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LAN & WAN Reviews

Rate Limiting QoS

Now that CoS is crystal clear (ahem...) let's push on to the Bandwidth control feature of the 728TS, which has a much simpler interface. Figure 14 shows the Bandwidth summary page, which contains a link for each port. Clicking a link brings up the settings screen for that port (see Figure 15).

Figure 14: QoS Bandwidth controls (click image to enlarge)

Figure 14: QoS Bandwidth controls
(click image to enlarge)

Unlike CoS, there are Bandwidth controls for both Egress and Ingress traffic. (Note that both "egress" and "ingress" from the point of view of the switch, not the device plugged into a switch port, so you may need to reverse your thinking when setting the controls.) I was glad to see both controls, which gives you the flexibility needed to control either heavy inbound or outbound bandwidth hogging.

Figure 15: QoS Bandwidth controls

Figure 15: QoS Bandwidth controls

You can enter the limits in either kbps or Mbps, and the browser will automatically fill in the other field with the appropriate value. (As a side note, the SW Administration manual contains a few errors in its Bandwidth feature documentation: it refers to kBytes/sec and describes non-existent "committed burst size" controls.)

NOTENote that unless you go over to the Security > Traffic > Storm Control screen and disable Broadcast Control before trying to enable Ingress Bandwidth control, you'll get an error. Fortunately, the error is something like "PORT 1/e1: Storm control is enabled..", since this information isn't provided in the SW Administration guide.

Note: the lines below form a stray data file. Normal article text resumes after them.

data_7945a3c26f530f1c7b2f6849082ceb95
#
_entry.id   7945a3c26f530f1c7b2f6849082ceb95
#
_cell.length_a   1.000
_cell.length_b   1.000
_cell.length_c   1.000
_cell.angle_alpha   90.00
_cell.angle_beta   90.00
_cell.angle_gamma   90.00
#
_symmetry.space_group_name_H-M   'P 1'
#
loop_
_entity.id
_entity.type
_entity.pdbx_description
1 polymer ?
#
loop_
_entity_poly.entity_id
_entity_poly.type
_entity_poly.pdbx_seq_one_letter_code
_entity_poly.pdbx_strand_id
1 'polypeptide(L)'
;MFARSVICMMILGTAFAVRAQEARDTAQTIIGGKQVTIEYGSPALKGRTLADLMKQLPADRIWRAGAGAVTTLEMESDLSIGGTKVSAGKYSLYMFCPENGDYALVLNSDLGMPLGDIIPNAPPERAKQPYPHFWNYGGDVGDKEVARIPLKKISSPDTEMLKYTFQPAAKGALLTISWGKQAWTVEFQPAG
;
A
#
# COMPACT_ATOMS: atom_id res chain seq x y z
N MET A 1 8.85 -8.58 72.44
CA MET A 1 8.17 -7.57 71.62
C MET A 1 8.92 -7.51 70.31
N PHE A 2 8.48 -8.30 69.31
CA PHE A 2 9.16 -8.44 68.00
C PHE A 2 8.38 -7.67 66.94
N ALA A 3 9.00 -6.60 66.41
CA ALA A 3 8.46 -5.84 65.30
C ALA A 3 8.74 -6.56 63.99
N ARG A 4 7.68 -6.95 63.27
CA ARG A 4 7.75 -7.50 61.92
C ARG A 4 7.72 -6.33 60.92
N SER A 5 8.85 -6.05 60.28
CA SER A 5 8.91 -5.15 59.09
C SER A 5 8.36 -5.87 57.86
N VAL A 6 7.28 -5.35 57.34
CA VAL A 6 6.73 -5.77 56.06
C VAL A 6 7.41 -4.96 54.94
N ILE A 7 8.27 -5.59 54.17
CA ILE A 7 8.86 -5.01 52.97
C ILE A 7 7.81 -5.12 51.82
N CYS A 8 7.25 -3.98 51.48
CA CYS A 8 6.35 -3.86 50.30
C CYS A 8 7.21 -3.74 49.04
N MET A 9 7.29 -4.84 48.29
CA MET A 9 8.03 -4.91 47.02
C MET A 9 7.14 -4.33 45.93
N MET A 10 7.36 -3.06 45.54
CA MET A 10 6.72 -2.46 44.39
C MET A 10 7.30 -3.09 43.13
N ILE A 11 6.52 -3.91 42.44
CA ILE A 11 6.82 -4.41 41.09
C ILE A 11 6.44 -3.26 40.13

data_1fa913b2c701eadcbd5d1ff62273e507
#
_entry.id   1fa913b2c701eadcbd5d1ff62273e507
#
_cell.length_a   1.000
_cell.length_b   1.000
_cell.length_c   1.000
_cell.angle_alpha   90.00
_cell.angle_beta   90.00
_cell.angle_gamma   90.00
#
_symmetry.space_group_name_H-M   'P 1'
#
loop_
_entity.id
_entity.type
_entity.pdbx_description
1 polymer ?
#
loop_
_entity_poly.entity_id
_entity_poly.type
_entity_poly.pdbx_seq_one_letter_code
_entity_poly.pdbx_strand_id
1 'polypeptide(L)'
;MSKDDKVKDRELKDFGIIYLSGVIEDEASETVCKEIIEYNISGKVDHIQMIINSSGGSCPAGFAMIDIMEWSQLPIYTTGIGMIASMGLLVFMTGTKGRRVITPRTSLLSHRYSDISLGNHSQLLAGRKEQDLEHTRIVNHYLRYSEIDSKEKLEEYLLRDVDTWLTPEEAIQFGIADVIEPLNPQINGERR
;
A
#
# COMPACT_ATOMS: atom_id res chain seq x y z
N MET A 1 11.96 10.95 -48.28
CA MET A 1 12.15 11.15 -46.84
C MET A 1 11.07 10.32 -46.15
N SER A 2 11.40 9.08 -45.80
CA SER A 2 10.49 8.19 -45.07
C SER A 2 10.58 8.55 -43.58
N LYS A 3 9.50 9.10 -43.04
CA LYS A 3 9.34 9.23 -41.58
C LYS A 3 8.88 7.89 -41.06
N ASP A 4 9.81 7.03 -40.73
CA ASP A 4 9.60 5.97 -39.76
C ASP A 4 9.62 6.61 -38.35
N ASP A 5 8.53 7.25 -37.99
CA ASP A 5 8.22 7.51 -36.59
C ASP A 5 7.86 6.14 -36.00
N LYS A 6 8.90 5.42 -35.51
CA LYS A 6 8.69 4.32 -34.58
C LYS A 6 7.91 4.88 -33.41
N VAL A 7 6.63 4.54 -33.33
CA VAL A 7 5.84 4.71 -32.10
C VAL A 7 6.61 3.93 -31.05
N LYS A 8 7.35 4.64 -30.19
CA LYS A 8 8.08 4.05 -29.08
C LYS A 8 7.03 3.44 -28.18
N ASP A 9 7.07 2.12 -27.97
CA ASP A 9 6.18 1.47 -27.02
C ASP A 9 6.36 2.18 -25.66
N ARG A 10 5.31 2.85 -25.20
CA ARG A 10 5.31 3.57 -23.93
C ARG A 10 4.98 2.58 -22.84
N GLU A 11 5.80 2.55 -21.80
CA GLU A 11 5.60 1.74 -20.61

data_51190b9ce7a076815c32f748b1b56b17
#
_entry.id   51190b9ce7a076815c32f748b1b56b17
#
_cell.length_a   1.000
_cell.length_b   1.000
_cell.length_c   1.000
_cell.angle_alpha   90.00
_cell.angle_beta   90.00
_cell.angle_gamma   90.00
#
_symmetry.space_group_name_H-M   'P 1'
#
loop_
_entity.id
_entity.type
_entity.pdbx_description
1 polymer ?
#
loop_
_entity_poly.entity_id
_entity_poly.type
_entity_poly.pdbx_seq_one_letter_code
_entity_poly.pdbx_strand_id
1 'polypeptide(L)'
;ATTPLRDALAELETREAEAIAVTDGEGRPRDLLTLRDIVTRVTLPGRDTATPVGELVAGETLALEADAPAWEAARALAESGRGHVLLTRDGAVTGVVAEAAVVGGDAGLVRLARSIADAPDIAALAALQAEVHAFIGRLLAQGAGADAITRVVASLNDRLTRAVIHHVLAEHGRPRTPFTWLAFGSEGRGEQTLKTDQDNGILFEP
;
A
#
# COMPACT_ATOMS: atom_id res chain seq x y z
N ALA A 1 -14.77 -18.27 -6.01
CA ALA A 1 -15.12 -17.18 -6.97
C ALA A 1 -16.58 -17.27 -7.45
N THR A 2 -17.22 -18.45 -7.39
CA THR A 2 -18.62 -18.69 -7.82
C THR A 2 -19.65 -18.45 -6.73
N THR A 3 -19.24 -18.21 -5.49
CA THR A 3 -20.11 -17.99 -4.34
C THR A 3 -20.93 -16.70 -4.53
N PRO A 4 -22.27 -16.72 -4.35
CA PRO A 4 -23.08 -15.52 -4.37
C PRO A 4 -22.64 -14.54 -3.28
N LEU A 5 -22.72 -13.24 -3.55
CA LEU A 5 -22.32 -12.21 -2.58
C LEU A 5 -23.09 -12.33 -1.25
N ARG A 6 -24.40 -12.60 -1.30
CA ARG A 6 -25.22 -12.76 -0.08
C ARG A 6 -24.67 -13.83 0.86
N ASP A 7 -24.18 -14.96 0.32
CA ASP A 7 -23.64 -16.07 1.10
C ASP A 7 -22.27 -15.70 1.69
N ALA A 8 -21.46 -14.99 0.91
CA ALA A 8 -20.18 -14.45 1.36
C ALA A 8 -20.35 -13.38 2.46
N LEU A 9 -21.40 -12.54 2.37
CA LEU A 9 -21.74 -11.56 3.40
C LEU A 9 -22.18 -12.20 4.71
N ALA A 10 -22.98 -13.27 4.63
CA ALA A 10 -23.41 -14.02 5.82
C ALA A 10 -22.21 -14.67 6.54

I used the IxChariot setup to check out how well Bandwidth control worked. This time I used one pair of computers and ran two throughput.scr scripts simultaneously, one transmitting traffic (to test Ingress limiting), the other receiving (to test Egress limiting).

I set 50 Mbps Ingress and Egress limits (51200 kbps was the actual value) and then enabled and disabled them during the run in this order:

  • Both disabled
  • Egress only enabled
  • Ingress only enabled
  • Both enabled
  • Both disabled

Figure 16: Bandwidth control test (click image to enlarge)

Figure 16: Bandwidth control test
(click image to enlarge)

The results, as shown in Figure 16, are quite interesting - and certainly not what I expected. The upshot is that egress bandwidth limiting seems to give you throughput somewhat near what you program, while ingress limiting performance is so inaccurate as to appear broken.

I should also note that I'd occasionally get the following when trying to change ingress or egress bandwidth values:

"e="cosparams_shaper_max_burst"
||rlHostParamName="cosparams_shaper_min_burst"
||rlHostParamName="cosparams_ingress_rate_limit_max"
||rlHostParamName="cosparams_ingress_rate_limit_min"">location. Please update your documents to reflect the new location."

These results - which indicate that ingress bandwidth limiting appears to be broken - are very similar to what I found when I tested the Linksys WET54GS5, which has similar QoS features. It's possible that something is wrong with my test methodology, but until I hear an explanation as to why this might be, that's my conclusion for now.

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